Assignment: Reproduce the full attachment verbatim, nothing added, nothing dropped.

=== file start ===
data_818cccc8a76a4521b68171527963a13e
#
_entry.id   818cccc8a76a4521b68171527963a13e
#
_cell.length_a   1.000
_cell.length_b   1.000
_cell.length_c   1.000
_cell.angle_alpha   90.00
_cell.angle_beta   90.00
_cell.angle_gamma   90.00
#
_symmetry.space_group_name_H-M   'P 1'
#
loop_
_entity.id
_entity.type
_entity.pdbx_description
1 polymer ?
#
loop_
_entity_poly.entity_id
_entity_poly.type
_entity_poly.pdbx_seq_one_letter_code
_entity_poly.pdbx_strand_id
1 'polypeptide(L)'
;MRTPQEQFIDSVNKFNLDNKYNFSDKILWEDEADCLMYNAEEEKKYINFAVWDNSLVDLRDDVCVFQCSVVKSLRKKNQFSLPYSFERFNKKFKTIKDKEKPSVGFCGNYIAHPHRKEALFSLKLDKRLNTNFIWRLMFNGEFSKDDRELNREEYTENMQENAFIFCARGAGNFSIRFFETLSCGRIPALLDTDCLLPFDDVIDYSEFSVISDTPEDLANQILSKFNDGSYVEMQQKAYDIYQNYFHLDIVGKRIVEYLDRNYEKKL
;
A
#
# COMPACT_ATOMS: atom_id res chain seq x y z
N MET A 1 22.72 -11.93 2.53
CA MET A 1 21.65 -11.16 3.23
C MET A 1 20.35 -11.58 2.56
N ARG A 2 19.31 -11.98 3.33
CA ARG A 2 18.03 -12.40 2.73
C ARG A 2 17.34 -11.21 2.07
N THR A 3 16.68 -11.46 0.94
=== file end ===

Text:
data_818cccc8a76a4521b68171527963a13e
#
_entry.id   818cccc8a76a4521b68171527963a13e
#
_cell.length_a   1.000
_cell.length_b   1.000
_cell.length_c   1.000
_cell.angle_alpha   90.00
_cell.angle_beta   90.00
_cell.angle_gamma   90.00
#
_symmetry.space_group_name_H-M   'P 1'
#
loop_
_entity.id
_entity.type
_entity.pdbx_description
1 polymer ?
#
loop_
_entity_poly.entity_id
_entity_poly.type
_entity_poly.pdbx_seq_one_letter_code
_entity_poly.pdbx_strand_id
1 'polypeptide(L)'
;MRTPQEQFIDSVNKFNLDNKYNFSDKILWEDEADCLMYNAEEEKKYINFAVWDNSLVDLRDDVCVFQCSVVKSLRKKNQFSLPYSFERFNKKFKTIKDKEKPSVGFCGNYIAHPHRKEALFSLKLDKRLNTNFIWRLMFNGEFSKDDRELNREEYTENMQENAFIFCARGAGNFSIRFFETLSCGRIPALLDTDCLLPFDDVIDYSEFSVISDTPEDLANQILSKFNDGSYVEMQQKAYDIYQNYFHLDIVGKRIVEYLDRNYEKKL
;
A
#
# COMPACT_ATOMS: atom_id res chain seq x y z
N MET A 1 22.72 -11.93 2.53
CA MET A 1 21.65 -11.16 3.23
C MET A 1 20.35 -11.58 2.56
N ARG A 2 19.31 -11.98 3.33
CA ARG A 2 18.03 -12.40 2.73
C ARG A 2 17.34 -11.21 2.07
N THR A 3 16.68 -11.46 0.94